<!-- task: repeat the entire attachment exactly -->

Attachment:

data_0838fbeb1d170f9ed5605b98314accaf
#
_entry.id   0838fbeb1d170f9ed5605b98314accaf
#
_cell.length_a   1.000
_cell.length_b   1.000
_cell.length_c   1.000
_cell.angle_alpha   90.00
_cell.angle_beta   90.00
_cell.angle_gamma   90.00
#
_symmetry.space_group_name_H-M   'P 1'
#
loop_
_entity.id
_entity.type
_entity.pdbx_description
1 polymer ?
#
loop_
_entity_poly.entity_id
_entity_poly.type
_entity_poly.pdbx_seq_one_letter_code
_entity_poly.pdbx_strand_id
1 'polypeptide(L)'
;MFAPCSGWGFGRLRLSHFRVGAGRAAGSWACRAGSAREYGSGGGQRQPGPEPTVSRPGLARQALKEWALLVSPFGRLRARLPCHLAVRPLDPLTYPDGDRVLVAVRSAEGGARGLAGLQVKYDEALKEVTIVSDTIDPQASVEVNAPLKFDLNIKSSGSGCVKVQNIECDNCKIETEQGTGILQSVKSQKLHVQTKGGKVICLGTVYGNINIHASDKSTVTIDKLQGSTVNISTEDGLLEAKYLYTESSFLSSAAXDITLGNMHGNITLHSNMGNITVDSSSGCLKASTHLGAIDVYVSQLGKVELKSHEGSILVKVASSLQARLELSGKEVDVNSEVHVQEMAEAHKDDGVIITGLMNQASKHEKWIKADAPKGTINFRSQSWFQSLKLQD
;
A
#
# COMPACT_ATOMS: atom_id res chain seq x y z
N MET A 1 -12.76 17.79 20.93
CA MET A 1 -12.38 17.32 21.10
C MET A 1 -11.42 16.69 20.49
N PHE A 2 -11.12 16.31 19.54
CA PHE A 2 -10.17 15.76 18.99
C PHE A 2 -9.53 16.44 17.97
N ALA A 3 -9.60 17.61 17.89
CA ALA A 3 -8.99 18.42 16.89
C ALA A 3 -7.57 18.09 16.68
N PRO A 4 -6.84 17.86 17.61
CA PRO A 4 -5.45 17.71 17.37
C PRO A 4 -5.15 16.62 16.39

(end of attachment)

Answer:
data_0838fbeb1d170f9ed5605b98314accaf
#
_entry.id   0838fbeb1d170f9ed5605b98314accaf
#
_cell.length_a   1.000
_cell.length_b   1.000
_cell.length_c   1.000
_cell.angle_alpha   90.00
_cell.angle_beta   90.00
_cell.angle_gamma   90.00
#
_symmetry.space_group_name_H-M   'P 1'
#
loop_
_entity.id
_entity.type
_entity.pdbx_description
1 polymer ?
#
loop_
_entity_poly.entity_id
_entity_poly.type
_entity_poly.pdbx_seq_one_letter_code
_entity_poly.pdbx_strand_id
1 'polypeptide(L)'
;MFAPCSGWGFGRLRLSHFRVGAGRAAGSWACRAGSAREYGSGGGQRQPGPEPTVSRPGLARQALKEWALLVSPFGRLRARLPCHLAVRPLDPLTYPDGDRVLVAVRSAEGGARGLAGLQVKYDEALKEVTIVSDTIDPQASVEVNAPLKFDLNIKSSGSGCVKVQNIECDNCKIETEQGTGILQSVKSQKLHVQTKGGKVICLGTVYGNINIHASDKSTVTIDKLQGSTVNISTEDGLLEAKYLYTESSFLSSAAXDITLGNMHGNITLHSNMGNITVDSSSGCLKASTHLGAIDVYVSQLGKVELKSHEGSILVKVASSLQARLELSGKEVDVNSEVHVQEMAEAHKDDGVIITGLMNQASKHEKWIKADAPKGTINFRSQSWFQSLKLQD
;
A
#
# COMPACT_ATOMS: atom_id res chain seq x y z
N MET A 1 -12.76 17.79 20.93
CA MET A 1 -12.38 17.32 21.10
C MET A 1 -11.42 16.69 20.49
N PHE A 2 -11.12 16.31 19.54
CA PHE A 2 -10.17 15.76 18.99
C PHE A 2 -9.53 16.44 17.97
N ALA A 3 -9.60 17.61 17.89
CA ALA A 3 -8.99 18.42 16.89
C ALA A 3 -7.57 18.09 16.68
N PRO A 4 -6.84 17.86 17.61
CA PRO A 4 -5.45 17.71 17.37
C PRO A 4 -5.15 16.62 16.39